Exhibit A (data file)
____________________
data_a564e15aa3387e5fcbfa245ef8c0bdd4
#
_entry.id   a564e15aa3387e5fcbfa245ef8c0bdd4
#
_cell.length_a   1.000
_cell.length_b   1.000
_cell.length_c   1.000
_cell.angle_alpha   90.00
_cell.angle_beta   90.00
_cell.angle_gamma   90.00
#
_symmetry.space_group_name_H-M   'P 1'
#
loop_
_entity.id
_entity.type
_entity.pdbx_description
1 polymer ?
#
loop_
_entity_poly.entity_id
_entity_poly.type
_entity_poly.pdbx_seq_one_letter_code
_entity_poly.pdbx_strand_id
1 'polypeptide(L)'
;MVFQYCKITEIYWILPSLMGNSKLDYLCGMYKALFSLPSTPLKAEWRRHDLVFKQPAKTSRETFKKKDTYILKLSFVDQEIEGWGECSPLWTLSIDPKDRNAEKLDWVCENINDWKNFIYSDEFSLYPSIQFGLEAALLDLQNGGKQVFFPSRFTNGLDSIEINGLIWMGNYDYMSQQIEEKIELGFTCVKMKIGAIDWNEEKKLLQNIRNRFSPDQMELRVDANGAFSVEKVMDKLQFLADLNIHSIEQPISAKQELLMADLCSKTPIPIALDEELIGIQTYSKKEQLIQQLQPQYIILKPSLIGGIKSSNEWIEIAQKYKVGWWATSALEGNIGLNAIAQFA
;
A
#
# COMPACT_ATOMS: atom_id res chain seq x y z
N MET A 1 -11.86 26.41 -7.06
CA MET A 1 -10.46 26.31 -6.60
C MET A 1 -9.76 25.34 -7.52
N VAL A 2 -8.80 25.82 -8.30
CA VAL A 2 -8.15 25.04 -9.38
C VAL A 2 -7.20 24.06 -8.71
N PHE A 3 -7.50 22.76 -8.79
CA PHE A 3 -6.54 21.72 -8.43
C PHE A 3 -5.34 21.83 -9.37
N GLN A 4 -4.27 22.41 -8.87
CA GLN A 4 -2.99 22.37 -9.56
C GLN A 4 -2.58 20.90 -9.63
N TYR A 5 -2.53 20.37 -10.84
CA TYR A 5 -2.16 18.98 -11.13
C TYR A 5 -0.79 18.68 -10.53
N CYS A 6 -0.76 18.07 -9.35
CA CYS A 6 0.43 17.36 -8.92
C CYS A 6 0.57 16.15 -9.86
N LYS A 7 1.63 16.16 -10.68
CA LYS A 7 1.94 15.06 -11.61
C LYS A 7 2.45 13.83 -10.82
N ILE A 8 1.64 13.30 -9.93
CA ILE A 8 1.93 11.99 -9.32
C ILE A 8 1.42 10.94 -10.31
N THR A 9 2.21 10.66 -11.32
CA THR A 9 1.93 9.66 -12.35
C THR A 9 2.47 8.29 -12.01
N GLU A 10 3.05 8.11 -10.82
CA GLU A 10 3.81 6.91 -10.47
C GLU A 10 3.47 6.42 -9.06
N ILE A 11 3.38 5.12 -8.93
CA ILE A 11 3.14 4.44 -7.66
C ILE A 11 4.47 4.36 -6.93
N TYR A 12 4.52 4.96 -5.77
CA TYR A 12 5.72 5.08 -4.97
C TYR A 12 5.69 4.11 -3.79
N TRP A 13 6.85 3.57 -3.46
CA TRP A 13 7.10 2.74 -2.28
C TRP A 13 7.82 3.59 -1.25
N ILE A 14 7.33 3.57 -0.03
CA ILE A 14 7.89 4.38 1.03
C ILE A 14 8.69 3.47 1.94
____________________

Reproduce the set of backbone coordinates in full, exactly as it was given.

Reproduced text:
data_a564e15aa3387e5fcbfa245ef8c0bdd4
#
_entry.id   a564e15aa3387e5fcbfa245ef8c0bdd4
#
_cell.length_a   1.000
_cell.length_b   1.000
_cell.length_c   1.000
_cell.angle_alpha   90.00
_cell.angle_beta   90.00
_cell.angle_gamma   90.00
#
_symmetry.space_group_name_H-M   'P 1'
#
loop_
_entity.id
_entity.type
_entity.pdbx_description
1 polymer ?
#
loop_
_entity_poly.entity_id
_entity_poly.type
_entity_poly.pdbx_seq_one_letter_code
_entity_poly.pdbx_strand_id
1 'polypeptide(L)'
;MVFQYCKITEIYWILPSLMGNSKLDYLCGMYKALFSLPSTPLKAEWRRHDLVFKQPAKTSRETFKKKDTYILKLSFVDQEIEGWGECSPLWTLSIDPKDRNAEKLDWVCENINDWKNFIYSDEFSLYPSIQFGLEAALLDLQNGGKQVFFPSRFTNGLDSIEINGLIWMGNYDYMSQQIEEKIELGFTCVKMKIGAIDWNEEKKLLQNIRNRFSPDQMELRVDANGAFSVEKVMDKLQFLADLNIHSIEQPISAKQELLMADLCSKTPIPIALDEELIGIQTYSKKEQLIQQLQPQYIILKPSLIGGIKSSNEWIEIAQKYKVGWWATSALEGNIGLNAIAQFA
;
A
#
# COMPACT_ATOMS: atom_id res chain seq x y z
N MET A 1 -11.86 26.41 -7.06
CA MET A 1 -10.46 26.31 -6.60
C MET A 1 -9.76 25.34 -7.52
N VAL A 2 -8.80 25.82 -8.30
CA VAL A 2 -8.15 25.04 -9.38
C VAL A 2 -7.20 24.06 -8.71
N PHE A 3 -7.50 22.76 -8.79
CA PHE A 3 -6.54 21.72 -8.43
C PHE A 3 -5.34 21.83 -9.37
N GLN A 4 -4.27 22.41 -8.87
CA GLN A 4 -2.99 22.37 -9.56
C GLN A 4 -2.58 20.90 -9.63
N TYR A 5 -2.53 20.37 -10.84
CA TYR A 5 -2.16 18.98 -11.13
C TYR A 5 -0.79 18.68 -10.53
N CYS A 6 -0.76 18.07 -9.35
CA CYS A 6 0.43 17.36 -8.92
C CYS A 6 0.57 16.15 -9.86
N LYS A 7 1.63 16.16 -10.68
CA LYS A 7 1.94 15.06 -11.61
C LYS A 7 2.45 13.83 -10.82
N ILE A 8 1.64 13.30 -9.93
CA ILE A 8 1.93 11.99 -9.32
C ILE A 8 1.42 10.94 -10.31
N THR A 9 2.21 10.66 -11.32
CA THR A 9 1.93 9.66 -12.35
C THR A 9 2.47 8.29 -12.01
N GLU A 10 3.05 8.11 -10.82
CA GLU A 10 3.81 6.91 -10.47
C GLU A 10 3.47 6.42 -9.06
N ILE A 11 3.38 5.12 -8.93
CA ILE A 11 3.14 4.44 -7.66
C ILE A 11 4.47 4.36 -6.93
N TYR A 12 4.52 4.96 -5.77
CA TYR A 12 5.72 5.08 -4.97
C TYR A 12 5.69 4.11 -3.79
N TRP A 13 6.85 3.57 -3.46
CA TRP A 13 7.10 2.74 -2.28
C TRP A 13 7.82 3.59 -1.25
N ILE A 14 7.33 3.57 -0.03
CA ILE A 14 7.89 4.38 1.03
C ILE A 14 8.69 3.47 1.94